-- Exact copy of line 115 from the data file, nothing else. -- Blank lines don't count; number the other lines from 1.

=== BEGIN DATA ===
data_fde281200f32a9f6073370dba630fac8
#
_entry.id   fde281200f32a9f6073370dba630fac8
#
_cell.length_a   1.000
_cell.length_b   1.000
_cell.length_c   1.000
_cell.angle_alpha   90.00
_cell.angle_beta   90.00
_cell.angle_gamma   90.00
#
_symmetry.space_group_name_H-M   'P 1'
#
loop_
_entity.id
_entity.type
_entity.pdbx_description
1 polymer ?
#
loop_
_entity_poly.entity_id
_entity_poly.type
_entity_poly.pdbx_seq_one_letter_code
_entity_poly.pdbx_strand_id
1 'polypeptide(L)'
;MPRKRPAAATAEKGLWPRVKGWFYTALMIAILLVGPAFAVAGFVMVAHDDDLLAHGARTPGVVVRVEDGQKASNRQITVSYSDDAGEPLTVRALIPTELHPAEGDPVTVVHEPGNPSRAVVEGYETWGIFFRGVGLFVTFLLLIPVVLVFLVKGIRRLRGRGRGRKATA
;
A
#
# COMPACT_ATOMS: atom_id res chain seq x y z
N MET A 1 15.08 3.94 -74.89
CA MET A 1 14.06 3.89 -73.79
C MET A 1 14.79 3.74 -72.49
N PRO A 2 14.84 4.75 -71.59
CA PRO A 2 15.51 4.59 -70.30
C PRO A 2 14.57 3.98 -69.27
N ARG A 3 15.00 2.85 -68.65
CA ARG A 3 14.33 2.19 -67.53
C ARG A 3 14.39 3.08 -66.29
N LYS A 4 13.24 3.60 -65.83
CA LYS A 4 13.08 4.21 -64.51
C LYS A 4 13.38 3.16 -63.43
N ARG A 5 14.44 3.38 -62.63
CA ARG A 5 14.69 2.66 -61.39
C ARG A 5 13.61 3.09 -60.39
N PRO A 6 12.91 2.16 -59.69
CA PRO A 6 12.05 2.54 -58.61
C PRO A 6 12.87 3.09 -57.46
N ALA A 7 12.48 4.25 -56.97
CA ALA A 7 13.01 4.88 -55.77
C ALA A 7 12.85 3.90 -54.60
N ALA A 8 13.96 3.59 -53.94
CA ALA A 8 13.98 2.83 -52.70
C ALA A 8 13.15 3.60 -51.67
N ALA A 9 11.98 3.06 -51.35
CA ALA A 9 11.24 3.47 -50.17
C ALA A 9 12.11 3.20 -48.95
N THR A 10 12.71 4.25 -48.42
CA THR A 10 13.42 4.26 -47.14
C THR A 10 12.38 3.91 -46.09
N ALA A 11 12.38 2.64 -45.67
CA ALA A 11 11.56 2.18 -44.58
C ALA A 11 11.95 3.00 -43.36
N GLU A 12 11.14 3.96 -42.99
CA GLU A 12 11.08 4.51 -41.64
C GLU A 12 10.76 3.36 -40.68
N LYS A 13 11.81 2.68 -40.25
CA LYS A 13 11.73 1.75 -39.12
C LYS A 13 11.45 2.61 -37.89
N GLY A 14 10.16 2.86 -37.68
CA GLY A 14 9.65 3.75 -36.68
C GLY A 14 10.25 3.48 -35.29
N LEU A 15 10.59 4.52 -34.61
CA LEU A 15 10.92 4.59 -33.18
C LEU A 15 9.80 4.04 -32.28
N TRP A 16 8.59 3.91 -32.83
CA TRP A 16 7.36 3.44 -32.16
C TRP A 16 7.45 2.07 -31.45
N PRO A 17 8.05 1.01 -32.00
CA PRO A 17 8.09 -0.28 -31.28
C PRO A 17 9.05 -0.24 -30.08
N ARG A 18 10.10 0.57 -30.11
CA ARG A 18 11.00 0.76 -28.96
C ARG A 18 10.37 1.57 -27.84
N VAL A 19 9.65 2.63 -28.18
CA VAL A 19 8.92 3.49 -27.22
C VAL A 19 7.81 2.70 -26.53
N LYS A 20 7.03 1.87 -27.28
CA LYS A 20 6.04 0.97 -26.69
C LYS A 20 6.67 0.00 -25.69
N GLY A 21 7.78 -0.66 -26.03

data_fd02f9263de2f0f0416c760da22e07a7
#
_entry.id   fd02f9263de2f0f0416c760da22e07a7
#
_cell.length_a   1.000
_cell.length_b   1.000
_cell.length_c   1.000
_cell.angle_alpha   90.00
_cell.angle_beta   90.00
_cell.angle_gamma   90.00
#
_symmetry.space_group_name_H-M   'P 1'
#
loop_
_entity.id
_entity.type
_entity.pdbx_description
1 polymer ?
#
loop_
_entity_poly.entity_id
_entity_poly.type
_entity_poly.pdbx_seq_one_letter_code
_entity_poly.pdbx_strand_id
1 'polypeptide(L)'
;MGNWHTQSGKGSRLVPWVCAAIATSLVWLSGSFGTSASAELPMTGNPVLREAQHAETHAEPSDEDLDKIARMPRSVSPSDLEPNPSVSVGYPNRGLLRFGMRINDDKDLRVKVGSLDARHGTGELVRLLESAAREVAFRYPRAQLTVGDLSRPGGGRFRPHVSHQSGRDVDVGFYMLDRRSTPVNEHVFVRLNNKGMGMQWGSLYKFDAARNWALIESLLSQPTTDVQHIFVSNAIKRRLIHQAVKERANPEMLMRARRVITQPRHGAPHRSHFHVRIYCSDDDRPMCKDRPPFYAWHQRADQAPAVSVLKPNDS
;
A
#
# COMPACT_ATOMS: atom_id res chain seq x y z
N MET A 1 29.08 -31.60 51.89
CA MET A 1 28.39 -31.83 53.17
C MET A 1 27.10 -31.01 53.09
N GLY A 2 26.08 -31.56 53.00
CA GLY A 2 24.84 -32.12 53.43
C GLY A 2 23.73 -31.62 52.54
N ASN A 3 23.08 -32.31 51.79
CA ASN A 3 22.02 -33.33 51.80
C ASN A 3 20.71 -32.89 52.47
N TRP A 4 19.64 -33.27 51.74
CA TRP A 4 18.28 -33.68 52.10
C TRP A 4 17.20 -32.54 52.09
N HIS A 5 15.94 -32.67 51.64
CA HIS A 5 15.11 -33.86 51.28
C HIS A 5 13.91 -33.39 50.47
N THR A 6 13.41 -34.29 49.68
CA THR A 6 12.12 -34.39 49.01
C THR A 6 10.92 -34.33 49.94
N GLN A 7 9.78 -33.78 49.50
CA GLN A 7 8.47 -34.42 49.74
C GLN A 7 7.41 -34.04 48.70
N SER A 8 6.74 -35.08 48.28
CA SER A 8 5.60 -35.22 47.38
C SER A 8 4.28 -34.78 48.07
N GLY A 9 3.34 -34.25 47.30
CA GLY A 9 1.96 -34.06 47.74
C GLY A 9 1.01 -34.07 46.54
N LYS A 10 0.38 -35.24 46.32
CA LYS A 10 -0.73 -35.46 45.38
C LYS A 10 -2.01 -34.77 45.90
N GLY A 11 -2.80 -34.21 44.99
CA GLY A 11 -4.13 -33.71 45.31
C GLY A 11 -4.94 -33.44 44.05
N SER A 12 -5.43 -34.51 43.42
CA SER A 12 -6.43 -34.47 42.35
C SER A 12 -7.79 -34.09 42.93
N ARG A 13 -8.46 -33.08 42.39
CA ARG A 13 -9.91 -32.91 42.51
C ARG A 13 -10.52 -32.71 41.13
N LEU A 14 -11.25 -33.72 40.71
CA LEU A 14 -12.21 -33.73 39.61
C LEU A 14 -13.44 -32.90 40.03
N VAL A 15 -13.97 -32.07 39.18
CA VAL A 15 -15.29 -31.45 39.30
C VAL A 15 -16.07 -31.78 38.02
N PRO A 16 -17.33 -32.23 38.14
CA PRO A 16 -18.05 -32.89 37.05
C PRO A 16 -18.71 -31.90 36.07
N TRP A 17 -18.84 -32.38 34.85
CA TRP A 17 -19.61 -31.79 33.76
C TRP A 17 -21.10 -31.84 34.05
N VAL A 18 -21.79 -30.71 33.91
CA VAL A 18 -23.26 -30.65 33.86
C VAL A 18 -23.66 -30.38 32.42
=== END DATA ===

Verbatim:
_entity_poly.pdbx_strand_id